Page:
Doctors are taught in med school to fear blood thinners — particularly warfarin! Your wife’s trajectory seems a close match to my own — saving I did not have PEs but did have all the rest plus a series of mini strokes. I too was placed on thinners — warfarin — for a time and my symptoms (DVTs, headaches and migraiiness at that point) had resolved. But when the warfarin was stopped they all came roaring back. I begged to be put on warfarin again, but doctors would not listen. In hind sight, my diagnosis may (again) MAY have been speeded up had I been kieeping a daily chart of symptoms. I finally had a full fledged, slurry vision, face droop, half side paralysis stroke and that, while not the final step in diagnosis, was the sharp turn which lead to my diagnosis.

Good luck!

Gina in West Virginia

bpyoung999 in reply to GinaD

I'm hoping the previous PE will be enough to make them fear NOT being on blood thinners!

GinaD in reply to bpyoung999

One would think. Except in many -most? -med schools profs try to illustrate a patient bleed out to ensure they do not over prescribe thinners in their practices.


My bother is in Vancouver and told me of about good physician there who specializes in APS. I will contact my brother and ask for this doctors contact info.

This would be great to know! Thank you.

KellyInTexasAdministrator in reply to bpyoung999

Just sent him an email. My brother is a retired professor from UBC so he’s nicely connected- can help find info quickly. He had called this doctor on my behalf and this doctor had a working relationship with Professor Hughes. I’m thinking he hopefully works with the GP Sue L. Mentioned.

That would be amazing! Thank you. I actually work in life sciences at UBC, so I suppose there's a remote chance I might know your brother... small world!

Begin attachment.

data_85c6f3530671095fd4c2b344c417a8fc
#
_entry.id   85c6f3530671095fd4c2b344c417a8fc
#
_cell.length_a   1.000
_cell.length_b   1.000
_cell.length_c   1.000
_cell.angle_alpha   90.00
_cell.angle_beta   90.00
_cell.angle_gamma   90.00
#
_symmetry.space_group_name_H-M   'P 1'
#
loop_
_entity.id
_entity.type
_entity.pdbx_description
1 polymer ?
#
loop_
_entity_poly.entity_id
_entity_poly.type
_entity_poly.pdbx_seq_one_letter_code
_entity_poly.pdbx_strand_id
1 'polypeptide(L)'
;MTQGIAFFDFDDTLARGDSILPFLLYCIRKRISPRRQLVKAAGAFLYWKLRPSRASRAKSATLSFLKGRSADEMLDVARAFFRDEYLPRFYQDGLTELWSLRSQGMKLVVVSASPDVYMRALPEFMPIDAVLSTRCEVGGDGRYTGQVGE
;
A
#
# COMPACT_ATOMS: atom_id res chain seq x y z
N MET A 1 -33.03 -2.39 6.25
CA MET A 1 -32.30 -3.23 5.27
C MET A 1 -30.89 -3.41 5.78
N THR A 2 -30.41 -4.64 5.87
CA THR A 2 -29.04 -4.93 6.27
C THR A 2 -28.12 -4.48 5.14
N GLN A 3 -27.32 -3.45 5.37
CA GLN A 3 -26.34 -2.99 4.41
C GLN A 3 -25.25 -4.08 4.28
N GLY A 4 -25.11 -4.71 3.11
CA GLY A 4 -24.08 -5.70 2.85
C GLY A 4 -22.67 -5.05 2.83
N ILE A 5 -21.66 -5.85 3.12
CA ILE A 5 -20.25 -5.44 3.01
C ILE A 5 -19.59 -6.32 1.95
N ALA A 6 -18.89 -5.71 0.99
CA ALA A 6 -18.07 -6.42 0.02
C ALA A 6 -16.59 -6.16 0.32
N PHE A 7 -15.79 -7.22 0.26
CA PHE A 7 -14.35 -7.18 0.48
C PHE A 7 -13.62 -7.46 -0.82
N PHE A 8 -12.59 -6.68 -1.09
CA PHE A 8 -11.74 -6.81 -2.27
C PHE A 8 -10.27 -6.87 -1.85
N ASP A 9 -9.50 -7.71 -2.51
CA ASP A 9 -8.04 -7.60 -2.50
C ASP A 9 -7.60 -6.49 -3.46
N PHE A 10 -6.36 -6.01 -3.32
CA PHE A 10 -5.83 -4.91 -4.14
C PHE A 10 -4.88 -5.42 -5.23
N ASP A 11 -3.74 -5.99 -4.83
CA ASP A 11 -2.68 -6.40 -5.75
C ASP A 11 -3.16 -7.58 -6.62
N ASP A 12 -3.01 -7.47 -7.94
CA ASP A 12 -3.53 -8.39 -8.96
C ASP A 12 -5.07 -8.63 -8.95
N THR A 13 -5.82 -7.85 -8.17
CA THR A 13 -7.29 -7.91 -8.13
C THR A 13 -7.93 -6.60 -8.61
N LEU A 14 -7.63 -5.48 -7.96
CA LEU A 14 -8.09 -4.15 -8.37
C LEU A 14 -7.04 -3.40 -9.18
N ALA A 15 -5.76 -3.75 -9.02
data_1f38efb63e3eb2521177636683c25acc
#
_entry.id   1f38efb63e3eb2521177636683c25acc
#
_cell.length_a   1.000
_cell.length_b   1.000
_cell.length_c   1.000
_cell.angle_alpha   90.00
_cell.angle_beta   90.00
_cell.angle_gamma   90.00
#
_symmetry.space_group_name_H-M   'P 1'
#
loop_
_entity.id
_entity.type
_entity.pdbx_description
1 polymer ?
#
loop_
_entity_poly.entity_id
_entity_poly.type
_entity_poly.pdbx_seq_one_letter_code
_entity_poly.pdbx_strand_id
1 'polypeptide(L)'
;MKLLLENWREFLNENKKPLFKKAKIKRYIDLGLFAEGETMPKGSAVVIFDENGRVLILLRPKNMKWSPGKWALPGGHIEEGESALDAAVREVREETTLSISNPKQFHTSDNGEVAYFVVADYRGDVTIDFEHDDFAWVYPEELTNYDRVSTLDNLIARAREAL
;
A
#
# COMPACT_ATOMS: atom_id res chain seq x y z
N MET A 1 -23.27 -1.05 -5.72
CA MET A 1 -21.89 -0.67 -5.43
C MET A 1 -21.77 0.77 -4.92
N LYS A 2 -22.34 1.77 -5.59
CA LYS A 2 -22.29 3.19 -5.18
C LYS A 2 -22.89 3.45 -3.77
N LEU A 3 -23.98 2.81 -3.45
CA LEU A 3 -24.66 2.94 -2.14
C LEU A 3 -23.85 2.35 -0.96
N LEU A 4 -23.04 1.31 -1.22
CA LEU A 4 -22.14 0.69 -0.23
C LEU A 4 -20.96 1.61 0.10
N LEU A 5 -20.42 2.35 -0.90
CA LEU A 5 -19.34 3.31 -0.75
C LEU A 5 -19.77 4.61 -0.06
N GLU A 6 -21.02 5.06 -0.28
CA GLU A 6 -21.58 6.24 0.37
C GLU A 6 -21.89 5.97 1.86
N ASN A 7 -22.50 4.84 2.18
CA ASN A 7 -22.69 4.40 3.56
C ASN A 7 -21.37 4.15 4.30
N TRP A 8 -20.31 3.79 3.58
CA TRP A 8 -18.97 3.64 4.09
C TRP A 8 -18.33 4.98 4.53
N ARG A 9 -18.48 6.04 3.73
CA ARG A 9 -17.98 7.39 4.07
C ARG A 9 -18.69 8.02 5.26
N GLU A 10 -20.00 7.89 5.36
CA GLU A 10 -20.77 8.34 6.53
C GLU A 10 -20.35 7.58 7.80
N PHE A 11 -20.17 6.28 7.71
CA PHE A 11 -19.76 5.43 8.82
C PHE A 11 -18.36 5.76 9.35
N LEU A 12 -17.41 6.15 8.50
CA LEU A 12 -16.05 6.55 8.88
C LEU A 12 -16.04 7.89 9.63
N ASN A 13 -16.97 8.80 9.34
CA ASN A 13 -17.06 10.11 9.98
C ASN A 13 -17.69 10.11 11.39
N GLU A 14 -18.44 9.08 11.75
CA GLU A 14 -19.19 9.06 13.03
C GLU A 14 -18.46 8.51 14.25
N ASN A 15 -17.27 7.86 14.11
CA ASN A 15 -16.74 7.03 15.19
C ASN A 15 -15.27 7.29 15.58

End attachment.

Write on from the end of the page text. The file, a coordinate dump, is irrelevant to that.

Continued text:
KellyInTexasAdministrator in reply to bpyoung999

He was at Emily Carr and liasoned with UBC in the fine arts - so he was on Granville Island a lot. He specialized in lithographs.

Gary Bowden? Doubtful! MFA - often in Italy.

You would know his wife, Virginia. She is principal of magnet science schools in Vancouver for gifted students.

She teaches in China for certain times of the year.

You would know of their son William - physics Dept UBC but currently doing PhD at Oxford in England. He’s 27 or 28 now. He was written up in a UBC journal for lasers and precision time keeping fairly recently. Implications of physics/ laser technology and time.

Our Daughter is doing PhD at Princeton- when my daughter and I went to London for my appointment at London Bridge Lupus Center about 13 months ago, we met up with William and his girlfriend and had a wonderful time. ( despite my migraines because my INR was at 2.9) Dr Hughes prescribed Fragmin and reset my INR upwards at 3.5 to 4.0)

KellyInTexasAdministrator in reply to KellyInTexas

Ok- my brother responded back. Dr John Esdaile. Also in Calgary ?

That is a great list of symptoms to bring with you. You’re well prepared and your wife is fortunate to have you helping advocate for her. This list has many knowledgeable people who are generous with advice. I’ve learned a lot from them.